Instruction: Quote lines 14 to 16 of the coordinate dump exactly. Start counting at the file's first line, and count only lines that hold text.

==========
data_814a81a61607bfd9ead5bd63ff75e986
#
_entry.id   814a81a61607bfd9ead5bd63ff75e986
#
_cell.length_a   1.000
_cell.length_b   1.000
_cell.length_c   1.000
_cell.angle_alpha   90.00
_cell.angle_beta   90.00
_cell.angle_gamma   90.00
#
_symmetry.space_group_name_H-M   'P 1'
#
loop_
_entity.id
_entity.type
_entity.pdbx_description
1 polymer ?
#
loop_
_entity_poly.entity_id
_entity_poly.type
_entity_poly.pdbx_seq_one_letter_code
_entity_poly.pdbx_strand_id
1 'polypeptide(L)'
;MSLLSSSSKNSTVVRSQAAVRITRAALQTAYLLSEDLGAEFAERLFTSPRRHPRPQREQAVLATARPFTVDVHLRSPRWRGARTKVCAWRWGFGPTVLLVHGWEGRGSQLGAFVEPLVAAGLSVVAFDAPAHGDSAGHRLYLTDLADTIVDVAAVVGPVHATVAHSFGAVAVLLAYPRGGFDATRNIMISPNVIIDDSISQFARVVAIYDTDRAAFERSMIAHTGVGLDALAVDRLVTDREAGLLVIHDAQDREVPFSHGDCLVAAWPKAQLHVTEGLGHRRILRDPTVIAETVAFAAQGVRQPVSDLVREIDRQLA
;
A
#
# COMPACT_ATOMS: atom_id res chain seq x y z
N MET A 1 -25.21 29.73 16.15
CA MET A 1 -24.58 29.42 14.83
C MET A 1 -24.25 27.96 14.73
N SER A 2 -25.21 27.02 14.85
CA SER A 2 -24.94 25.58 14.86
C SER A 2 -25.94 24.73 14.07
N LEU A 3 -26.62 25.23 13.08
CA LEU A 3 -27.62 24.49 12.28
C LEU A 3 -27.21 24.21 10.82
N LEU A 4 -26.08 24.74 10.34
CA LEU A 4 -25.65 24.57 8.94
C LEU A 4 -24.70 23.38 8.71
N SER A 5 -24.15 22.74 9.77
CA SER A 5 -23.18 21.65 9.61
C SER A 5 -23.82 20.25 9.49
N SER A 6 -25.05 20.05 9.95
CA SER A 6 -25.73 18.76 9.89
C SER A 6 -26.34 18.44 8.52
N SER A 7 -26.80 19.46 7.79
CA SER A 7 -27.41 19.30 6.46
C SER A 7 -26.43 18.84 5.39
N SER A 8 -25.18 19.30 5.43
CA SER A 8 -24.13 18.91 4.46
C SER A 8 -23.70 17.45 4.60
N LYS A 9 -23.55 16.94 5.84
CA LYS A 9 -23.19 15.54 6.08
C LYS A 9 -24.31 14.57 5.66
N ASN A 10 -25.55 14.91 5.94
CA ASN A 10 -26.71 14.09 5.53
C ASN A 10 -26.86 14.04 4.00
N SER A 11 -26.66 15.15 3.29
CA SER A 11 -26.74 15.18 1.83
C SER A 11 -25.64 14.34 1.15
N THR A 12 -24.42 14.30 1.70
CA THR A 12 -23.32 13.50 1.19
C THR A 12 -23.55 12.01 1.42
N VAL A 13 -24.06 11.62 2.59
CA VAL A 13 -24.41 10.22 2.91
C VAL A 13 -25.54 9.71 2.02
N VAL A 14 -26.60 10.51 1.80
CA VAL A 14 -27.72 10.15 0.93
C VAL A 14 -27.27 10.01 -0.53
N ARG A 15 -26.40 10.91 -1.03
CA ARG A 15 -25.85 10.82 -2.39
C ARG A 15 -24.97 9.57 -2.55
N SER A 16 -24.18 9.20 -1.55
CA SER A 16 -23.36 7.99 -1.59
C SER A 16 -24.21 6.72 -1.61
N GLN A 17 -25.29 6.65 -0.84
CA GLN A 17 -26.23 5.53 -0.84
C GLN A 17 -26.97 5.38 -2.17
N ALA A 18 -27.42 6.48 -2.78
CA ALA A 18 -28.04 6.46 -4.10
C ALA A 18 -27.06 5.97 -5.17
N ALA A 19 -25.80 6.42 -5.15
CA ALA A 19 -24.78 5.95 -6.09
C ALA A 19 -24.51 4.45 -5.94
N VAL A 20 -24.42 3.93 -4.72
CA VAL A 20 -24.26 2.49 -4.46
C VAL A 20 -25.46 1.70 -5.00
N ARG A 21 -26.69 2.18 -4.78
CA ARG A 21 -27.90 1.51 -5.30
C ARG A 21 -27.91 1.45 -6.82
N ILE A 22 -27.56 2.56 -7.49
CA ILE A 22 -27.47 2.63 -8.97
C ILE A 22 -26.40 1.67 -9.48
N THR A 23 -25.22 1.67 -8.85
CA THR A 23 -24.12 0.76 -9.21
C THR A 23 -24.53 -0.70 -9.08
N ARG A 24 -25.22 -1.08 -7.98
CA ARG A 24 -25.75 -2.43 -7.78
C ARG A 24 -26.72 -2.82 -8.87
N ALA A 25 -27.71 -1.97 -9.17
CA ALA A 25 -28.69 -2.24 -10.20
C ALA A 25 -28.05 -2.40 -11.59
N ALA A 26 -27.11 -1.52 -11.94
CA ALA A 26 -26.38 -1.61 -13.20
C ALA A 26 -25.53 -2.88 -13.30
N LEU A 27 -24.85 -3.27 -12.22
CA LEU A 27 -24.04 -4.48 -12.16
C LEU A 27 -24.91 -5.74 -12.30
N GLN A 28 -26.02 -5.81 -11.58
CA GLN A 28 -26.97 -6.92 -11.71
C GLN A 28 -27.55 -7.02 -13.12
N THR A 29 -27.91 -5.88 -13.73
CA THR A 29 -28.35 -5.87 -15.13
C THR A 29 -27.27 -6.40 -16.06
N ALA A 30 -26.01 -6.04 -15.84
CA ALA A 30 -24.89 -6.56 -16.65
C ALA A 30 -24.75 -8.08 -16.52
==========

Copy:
loop_
_entity.id
_entity.type